United reported its own inspection and remedial action
Immediately completes the required examinations
Shows the SMS approach works
Below is an article by a knowledgeable aviation reporter about United Airlines’ inspections of some of its B-777-200 fleet. It states that a failure to perform inspections were “discovered in an internal audit”. It is fair to presume that the identification of this error was found by the carrier’s System Management System which provides a discipline of continuous search of all aspects of its maintenance, flight operations, flight attendants and all elements which pose risks.
Aviation safety has been transformed. In the old days, any error could result in FAA sanctions; typically, when (IF) an inspector found this “violation” a civil or other penalty would be assessed. This traffic cop & punishment relationship may have had some unknown deterrent effect. Major international safety organizations determined that a finding-fault environment inhibited all members from reporting potential problems. One major premise of this initiative is that a very high percentage of these events were attributable to unintentional human error. To effectively anticipate these incidents, the new regime, Safety Management System, encourages self-disclosure with the goal of designing preventative, remedial action. A corollary to this new approach is to cooperate, not to penalize.
(Reuters) – United Airlines removed 25 of its Boeing 777-200 airplanes from service this week after discovering it had failed to perform required inspections on the wing leading-edge panels.
The Federal Aviation Administration (FAA) said the airline had disclosed the issue to the agency after an internal audit and proposed a plan to complete the inspections. [on right UA’s statement of likely safety process] United said on Tuesday it had canceled around 18 flights on Monday night and Tuesday morning to conduct the inspections but did not expect to cancel additional flights because of the issue.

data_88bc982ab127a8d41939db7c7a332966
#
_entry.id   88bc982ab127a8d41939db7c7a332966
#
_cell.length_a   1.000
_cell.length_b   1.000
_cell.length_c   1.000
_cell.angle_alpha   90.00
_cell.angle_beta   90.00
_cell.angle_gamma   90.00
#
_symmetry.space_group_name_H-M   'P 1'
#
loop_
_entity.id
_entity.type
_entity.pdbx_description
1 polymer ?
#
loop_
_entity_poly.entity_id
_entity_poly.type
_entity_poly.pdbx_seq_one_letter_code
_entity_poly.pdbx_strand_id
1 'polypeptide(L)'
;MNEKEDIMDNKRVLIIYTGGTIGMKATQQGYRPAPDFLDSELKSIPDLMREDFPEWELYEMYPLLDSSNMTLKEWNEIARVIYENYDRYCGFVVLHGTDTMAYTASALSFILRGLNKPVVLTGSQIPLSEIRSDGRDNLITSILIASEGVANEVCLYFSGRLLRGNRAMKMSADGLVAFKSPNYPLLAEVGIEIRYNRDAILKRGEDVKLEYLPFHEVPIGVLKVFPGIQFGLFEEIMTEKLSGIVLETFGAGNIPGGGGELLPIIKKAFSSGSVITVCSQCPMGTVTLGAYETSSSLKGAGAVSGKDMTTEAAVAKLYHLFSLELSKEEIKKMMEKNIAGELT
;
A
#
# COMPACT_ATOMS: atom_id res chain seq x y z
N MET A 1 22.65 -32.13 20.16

“We’ve completed inspections on 10 of those aircraft, and are working with the FAA to return others to service while inspections are ongoing over the next two weeks,” United said Tuesday.
Related video: United Airlines CEO puts some flight cancellation blame on the federal government. Here’s why.
The FAA said it was reviewing United’s inspection plan “as well as looking into the circumstances that led to the missed inspections.”
In May, the FAA cleared United’s 52 Boeing 777 planes equipped with Pratt & Whitney (PW) 4000 engines to return to service.
The jets were grounded after a United flight to Honolulu suffered engine failure and showered debris over nearby cities and made an emergency landing in Denver in February 2021. No one was injured and the plane safely returned to the airport.
United said Tuesday the wing leading-edge panel inspections of some of those 777-200s are not related to engines or recent engine work. The said the inspections in most cases can be completed overnight.
The inspection issue was reported earlier by the Wall Street Journal.
(Reporting by David Shepardson; Editing by Chris Reese and Sandra Maler)
Share this article: